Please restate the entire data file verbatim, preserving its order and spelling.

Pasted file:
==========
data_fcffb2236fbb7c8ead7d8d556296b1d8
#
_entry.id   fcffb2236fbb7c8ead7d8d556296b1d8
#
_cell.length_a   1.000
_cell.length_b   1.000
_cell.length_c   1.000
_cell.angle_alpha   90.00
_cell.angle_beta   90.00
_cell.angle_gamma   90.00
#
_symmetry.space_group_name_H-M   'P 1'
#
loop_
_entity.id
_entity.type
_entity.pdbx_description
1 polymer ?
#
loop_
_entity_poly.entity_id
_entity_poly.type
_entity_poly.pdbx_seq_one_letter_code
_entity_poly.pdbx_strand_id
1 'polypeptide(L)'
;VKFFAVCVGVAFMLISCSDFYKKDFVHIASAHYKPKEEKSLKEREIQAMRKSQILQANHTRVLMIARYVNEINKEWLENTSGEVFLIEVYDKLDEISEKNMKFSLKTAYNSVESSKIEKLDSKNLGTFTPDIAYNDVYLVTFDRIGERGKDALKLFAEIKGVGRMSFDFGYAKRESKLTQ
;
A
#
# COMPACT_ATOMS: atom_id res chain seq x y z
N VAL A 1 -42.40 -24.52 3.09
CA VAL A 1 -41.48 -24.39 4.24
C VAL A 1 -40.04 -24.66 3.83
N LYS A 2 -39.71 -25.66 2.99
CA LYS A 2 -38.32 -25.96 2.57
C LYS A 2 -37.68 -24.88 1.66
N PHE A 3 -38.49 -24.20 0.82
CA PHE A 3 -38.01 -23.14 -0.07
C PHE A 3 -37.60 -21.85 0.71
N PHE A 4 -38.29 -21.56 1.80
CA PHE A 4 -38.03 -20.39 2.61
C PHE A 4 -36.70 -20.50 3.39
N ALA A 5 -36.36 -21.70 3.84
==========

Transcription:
data_fcffb2236fbb7c8ead7d8d556296b1d8
#
_entry.id   fcffb2236fbb7c8ead7d8d556296b1d8
#
_cell.length_a   1.000
_cell.length_b   1.000
_cell.length_c   1.000
_cell.angle_alpha   90.00
_cell.angle_beta   90.00
_cell.angle_gamma   90.00
#
_symmetry.space_group_name_H-M   'P 1'
#
loop_
_entity.id
_entity.type
_entity.pdbx_description
1 polymer ?
#
loop_
_entity_poly.entity_id
_entity_poly.type
_entity_poly.pdbx_seq_one_letter_code
_entity_poly.pdbx_strand_id
1 'polypeptide(L)'
;VKFFAVCVGVAFMLISCSDFYKKDFVHIASAHYKPKEEKSLKEREIQAMRKSQILQANHTRVLMIARYVNEINKEWLENTSGEVFLIEVYDKLDEISEKNMKFSLKTAYNSVESSKIEKLDSKNLGTFTPDIAYNDVYLVTFDRIGERGKDALKLFAEIKGVGRMSFDFGYAKRESKLTQ
;
A
#
# COMPACT_ATOMS: atom_id res chain seq x y z
N VAL A 1 -42.40 -24.52 3.09
CA VAL A 1 -41.48 -24.39 4.24
C VAL A 1 -40.04 -24.66 3.83
N LYS A 2 -39.71 -25.66 2.99
CA LYS A 2 -38.32 -25.96 2.57
C LYS A 2 -37.68 -24.88 1.66
N PHE A 3 -38.49 -24.20 0.82
CA PHE A 3 -38.01 -23.14 -0.07
C PHE A 3 -37.60 -21.85 0.71
N PHE A 4 -38.29 -21.56 1.80
CA PHE A 4 -38.03 -20.39 2.61
C PHE A 4 -36.70 -20.50 3.39
N ALA A 5 -36.36 -21.70 3.84